Small pets (under 10 pounds) can travel in the cabin but need to be inside a carrier that they can move around in and can fit under the seat in front of you (no handbags!). If your pet is larger, they will need to travel in the cargo hold in a hard plastic airline-approved crate. All kennels must have absorbent material in case of accidents. Before boarding, exercise your pet well to drain their energy and feed them well enough in advance that they’ve had a chance to eliminate. And to make life easier, try to book direct flights.

Source: Shutterstock

12. Cage, Crate, and Seatbelt Requirements

When traveling in a car, confine or restrain your pet (with a seat belt, crate or carrier) for safety. Generally, if a dog has been properly introduced to their crate, it becomes their safe space or den, which will help them stay calm on car rides and adjust as they encounter new places when you travel. Carrying your pet on your lap or letting them roam free in the car is unsafe as they can act as a projectile if you’re in an accident, be distracting for the driver, or interfere with the gas pedal or brake.

Moreover, it’s important to keep your pet in the back seat in case the airbag deploys on impact if you get in an accident. If your pet doesn’t like road trips or suffers from car sickness, talk to your vet about medications or behavior modification advice, like starting small with short journeys before working your way up to a full trip.

Source: Shutterstock

13. Your Pet Doesn’t Have Proper ID

Being in a new place can be scary for animals, making them more likely to spook and bolt. When they get lost in a new place, they may not know how to find their way back to you and you likely have a hard deadline when you have to leave by to head back home. If you’re pet is still missing at that point, it becomes more difficult and stressful to try to find them remotely. For these reasons, your pet absolutely must have proper identification.

Make sure your pet is microchipped with up-to-date information on file and has an ID tag securely on their collar. Alternatively, consider a custom collar that has your name and number engraved on the buckle, as tags can get snagged and fall off. Consider getting a GPS tracker for their collar. Finally, be extra cautious by not taking their collar off unless they’re in their crate, making sure they’re indoors and secured during a storm or fireworks, and not letting them off-leash in an unfenced area.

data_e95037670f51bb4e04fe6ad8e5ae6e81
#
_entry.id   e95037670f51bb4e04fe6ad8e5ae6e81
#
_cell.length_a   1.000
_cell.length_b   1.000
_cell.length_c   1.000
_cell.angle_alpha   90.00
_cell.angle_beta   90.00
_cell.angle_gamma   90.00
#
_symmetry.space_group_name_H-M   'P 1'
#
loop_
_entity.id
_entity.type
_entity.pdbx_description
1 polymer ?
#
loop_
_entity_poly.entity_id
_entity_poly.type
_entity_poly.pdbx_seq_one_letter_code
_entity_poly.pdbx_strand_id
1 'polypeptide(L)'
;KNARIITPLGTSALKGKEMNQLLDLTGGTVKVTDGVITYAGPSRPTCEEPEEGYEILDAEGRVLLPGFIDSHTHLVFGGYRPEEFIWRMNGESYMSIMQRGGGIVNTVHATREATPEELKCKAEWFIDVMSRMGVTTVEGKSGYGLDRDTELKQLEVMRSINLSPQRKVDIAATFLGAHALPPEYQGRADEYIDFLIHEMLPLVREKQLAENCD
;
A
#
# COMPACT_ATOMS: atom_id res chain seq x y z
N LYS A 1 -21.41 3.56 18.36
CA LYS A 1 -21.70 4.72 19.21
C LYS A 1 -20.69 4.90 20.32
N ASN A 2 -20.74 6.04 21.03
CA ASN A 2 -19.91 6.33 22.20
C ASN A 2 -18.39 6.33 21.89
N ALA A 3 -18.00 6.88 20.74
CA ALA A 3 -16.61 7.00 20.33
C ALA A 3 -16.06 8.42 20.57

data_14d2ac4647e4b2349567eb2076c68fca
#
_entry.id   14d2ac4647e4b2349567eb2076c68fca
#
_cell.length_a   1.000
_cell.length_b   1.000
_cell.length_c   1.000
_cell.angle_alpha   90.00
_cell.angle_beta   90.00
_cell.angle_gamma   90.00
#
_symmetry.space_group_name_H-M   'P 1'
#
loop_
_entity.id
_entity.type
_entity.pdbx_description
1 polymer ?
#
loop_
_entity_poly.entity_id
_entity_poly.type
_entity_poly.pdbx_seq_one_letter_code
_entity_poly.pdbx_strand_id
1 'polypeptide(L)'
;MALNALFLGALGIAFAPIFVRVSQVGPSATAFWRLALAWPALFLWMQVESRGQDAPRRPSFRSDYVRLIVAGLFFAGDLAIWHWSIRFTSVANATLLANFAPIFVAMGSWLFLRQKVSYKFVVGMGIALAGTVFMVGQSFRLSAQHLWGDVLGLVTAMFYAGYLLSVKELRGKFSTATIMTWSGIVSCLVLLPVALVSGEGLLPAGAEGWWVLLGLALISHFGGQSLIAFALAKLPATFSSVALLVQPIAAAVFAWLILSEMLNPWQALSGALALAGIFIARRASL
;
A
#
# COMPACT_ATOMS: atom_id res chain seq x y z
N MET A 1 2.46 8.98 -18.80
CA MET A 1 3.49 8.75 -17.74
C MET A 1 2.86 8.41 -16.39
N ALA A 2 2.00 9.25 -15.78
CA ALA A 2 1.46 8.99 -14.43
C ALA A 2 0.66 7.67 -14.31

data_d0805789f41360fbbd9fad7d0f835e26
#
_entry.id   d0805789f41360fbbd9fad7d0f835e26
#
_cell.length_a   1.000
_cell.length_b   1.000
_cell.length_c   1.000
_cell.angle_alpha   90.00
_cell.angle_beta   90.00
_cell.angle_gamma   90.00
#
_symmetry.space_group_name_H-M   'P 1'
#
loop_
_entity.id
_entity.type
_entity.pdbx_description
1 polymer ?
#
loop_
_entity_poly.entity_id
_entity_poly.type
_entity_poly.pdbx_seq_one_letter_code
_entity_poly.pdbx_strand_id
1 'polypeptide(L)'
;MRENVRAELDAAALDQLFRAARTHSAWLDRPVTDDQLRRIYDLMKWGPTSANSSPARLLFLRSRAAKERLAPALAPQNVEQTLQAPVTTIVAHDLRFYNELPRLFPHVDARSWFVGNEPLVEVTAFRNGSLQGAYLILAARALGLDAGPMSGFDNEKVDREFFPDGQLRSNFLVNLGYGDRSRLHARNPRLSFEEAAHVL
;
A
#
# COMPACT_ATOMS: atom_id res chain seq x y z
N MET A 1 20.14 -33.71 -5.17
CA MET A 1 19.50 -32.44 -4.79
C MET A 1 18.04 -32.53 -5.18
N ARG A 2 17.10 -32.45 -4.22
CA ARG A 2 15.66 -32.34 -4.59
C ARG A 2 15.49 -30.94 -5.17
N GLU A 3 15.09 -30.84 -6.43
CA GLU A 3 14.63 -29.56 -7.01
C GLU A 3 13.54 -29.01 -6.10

Source: Shutterstock

14. Not Knowing The Signs of Stress in Your Pet

So cute! Your dog is smiling for an Insta-worthy pic! Except they probably aren’t. Smiling, heavy panting (when it’s not super hot out), yawning, drooling, licking, raised hackles, and a high wagging tag are all signs of stress in a dog. Many owners mistake signs of stress for signs of excitement. Similarly, cats may excessively groom themselves, scratch, vocalize, mark, and have digestive issues when under stress.

Before you travel, have an understanding of what your pet might do if they’re stressed and have a plan to help them should they become anxious. You should bring a crate and make it den-like by draping a blanket overtop or carry a natural remedy like Bach’s Rescue Remedy for animals.

Source: Shutterstock

15. Forgetting Vaccinations, Medications, and Preventions

Expect to have to produce the appropriate documentation, including vaccination records if you’re crossing any borders (by airplane or car). Each country has its own requirements around documentation, so give yourself ample time to secure what is required before you leave. There are also rules around re-entry into your own country with your pet after visiting another one so be sure to understand those so you don’t risk them being quarantined.

You should be vaccinating or titer testing your pets at home regardless, but it can be even more important when you’re traveling. Be sure your pet is up to date on their vaccinations, is on heartworm prevention, flea and tick prevention, and (if applicable) bring a pet-friendly bug spray. Consult your vet before the trip to ensure they don’t need any additional vaccinations.

Source: Shutterstock

16. Sedating Your Pet

Only rarely is it actually a good idea to sedate your pet for travel – especially air travel. Pressure and temperature changes in the cargo hold are different than the cabin and your pet generally needs to be alert to handle those changes.

Furthermore, generally no one is allowed to check on your pet in the cargo hold during the flight, so if your pet has an adverse reaction to sedation, they won’t receive appropriate care. If you have concerns about traveling with your pet, consult your vet for safe options.